Mississippi State

Penn State dominates Mississippi State to reach NIT title game

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Penn State dominates Mississippi State to reach NIT title game

BOX SCORE

NEW YORK -- Nearly a month after Penn State was bounced out of the Big Ten Tournament, the Nittany Lions are back at Madison Square Garden with another chance to win a championship.

Tony Carr scored 21 points, Shep Garner added 18 while breaking the school record for career 3-pointers and Penn State routed Mississippi State 75-60 in the National Invitation Tournament semifinals Tuesday night.

"Of course we were a little disappointed not to make the (NCAA) Tournament, but we made another goal," Garner said. "We saw we were in the NIT and our goal was to get to New York and win it. That's what everyone wants to do. We put ourselves in position to do so."

The fourth-seeded Nittany Lions (25-13) will play No. 2 seed Utah for the title Thursday night at Madison Square Garden.

After the score was tied 9-all, Penn State ended the first quarter on a 9-2 run. From there, the Nittany Lions opened the second with a 19-0 spurt capped by Garner's 3 off an assist from Carr to make it 37-11.

With football coach James Franklin cheering from the stands, Penn State went up 42-23 at halftime and led by as many as 27.

Mississippi State (25-12) wasn't able to get within 20 again until there was 7:56 left in the game. Abdul Ado's dunk made it 65-47, but that was the closest the Bulldogs got before the waning moments.

"We were really impatient," Mississippi State coach Ben Howland said. "Once we started falling behind, we got anxious and we were shooting quick. Quick, bad shots and it just like, snowballed."

Tyson Carter scored 19 points off the bench to lead No. 4 seed Mississippi State. Ado had 13 points and seven rebounds.

Lamar Stevens scored 17 for Penn State, which shot 11 of 20 from 3-point territory. Carr had six assists and five rebounds.

Big picture
Penn State: While the Nittany Lions would have preferred to play in the NCAA Tournament for the first time since 2011, they made the NIT for the first time under seventh-year coach Pat Chambers. Penn State's last trip to the NIT title game was in 2009, when it beat Baylor for the crown. The school's only other appearance in the final was a loss to Minnesota in 1998.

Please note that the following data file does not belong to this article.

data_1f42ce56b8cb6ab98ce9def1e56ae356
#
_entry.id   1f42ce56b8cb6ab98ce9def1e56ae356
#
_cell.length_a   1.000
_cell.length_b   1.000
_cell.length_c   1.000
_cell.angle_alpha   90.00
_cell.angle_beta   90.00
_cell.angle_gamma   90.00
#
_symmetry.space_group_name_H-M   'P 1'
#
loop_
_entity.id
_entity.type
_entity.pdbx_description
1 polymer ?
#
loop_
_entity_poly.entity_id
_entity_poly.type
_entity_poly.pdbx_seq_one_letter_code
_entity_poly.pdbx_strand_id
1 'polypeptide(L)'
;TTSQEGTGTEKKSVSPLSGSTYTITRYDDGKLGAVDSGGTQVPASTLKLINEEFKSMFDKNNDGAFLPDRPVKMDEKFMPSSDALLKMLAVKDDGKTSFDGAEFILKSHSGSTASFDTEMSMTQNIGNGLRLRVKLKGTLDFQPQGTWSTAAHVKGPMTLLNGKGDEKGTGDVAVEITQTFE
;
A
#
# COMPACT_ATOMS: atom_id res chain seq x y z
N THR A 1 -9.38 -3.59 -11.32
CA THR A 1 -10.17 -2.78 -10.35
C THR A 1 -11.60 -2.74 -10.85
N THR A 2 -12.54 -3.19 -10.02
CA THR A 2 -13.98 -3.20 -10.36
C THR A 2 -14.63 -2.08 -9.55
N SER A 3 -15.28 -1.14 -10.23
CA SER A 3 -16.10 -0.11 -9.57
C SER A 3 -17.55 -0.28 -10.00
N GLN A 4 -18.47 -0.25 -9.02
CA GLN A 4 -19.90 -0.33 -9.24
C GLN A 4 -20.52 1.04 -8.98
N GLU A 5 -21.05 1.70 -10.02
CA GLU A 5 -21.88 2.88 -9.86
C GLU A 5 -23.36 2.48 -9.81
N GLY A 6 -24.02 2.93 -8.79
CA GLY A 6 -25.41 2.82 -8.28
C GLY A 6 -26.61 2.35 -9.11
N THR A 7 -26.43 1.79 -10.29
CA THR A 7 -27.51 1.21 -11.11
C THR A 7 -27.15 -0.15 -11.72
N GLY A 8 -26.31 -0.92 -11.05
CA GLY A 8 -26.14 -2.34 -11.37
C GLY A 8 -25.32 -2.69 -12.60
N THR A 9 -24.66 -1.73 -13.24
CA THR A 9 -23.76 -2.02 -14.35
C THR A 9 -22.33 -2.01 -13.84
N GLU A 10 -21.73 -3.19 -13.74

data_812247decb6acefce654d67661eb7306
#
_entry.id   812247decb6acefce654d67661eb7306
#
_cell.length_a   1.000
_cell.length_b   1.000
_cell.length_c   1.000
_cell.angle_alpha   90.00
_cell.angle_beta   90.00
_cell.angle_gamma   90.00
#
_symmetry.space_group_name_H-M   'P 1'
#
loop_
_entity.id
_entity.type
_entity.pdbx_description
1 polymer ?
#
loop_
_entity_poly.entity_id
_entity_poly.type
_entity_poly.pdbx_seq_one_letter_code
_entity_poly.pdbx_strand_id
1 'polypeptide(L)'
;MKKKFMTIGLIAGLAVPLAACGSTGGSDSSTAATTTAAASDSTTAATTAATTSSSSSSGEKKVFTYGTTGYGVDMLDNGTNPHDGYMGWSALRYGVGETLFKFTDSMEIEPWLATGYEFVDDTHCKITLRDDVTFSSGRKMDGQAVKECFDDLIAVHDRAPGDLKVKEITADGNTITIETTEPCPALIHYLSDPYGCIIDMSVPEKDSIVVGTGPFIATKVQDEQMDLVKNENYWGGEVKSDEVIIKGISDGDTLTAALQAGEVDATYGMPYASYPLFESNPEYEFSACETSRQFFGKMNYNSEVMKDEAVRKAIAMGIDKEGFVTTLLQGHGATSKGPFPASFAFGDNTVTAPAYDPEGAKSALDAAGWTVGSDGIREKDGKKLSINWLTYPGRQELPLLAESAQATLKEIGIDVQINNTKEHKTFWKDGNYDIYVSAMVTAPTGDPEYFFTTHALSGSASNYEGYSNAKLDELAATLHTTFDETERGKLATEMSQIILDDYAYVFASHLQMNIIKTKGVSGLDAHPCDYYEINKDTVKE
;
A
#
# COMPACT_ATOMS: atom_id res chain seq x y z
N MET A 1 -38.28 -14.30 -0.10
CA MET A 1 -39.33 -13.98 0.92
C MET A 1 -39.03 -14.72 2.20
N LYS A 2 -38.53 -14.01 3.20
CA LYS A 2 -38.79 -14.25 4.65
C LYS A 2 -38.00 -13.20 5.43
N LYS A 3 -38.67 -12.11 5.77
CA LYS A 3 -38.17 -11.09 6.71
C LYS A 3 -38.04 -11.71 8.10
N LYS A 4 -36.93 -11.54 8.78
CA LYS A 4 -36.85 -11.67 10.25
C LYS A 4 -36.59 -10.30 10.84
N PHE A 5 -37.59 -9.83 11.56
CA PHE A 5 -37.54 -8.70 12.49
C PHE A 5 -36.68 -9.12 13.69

Mississippi State: With just one senior on the roster, the Bulldogs will return most of their team and have something positive to build off as they try to move up the rankings in the rugged SEC next season.

Record producer
With his six 3-pointers, Garner broke Penn State's record for 3s in an NIT along with the school mark of 332 held by Pete Lisicky (1995-98). Garner also had six 3s in the Big Ten Tournament semifinal loss to Purdue, giving him 12 in his last two games at Madison Square Garden and 334 for his career.

"They say the record is an individual record, but I've had a lot of teammates that had a lot to do with the record," Garner said. "A lot of people that set screens for me to get me open, break passes to them, they put it right on the button for me and I just finish the job. That's a team record. It's a lot of people that had stuff to do with it. I tip my hat to my teammates and my coaches to put me in a position to do something special like that."

Up next
Penn State: Will try to win the second NIT championship in school history when it faces Utah (23-11), which beat Western Kentucky 69-64 in the first semifinal.

Mississippi State: Starts preparing for a promising 2018-19 season.

Penn State OC Joe Moorhead reportedly to be named Mississippi State head coach

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Penn State OC Joe Moorhead reportedly to be named Mississippi State head coach

Mississippi State hired a Florida offensive coordinator with no college head coaching experience to come lead its football program.

That was nine years ago, his name was Dan Mullen. It turned out be a risk that worked out extremely well for the Bulldogs.

Now Mississippi State has gone back to a similar blueprint. The Bulldogs will hire Penn State offensive coordinator Joe Moorhead as their next head coach, according to a person with direct knowledge of the decision.

The person spoke to The Associated Press on Tuesday on condition of anonymity because a deal was still being finalized.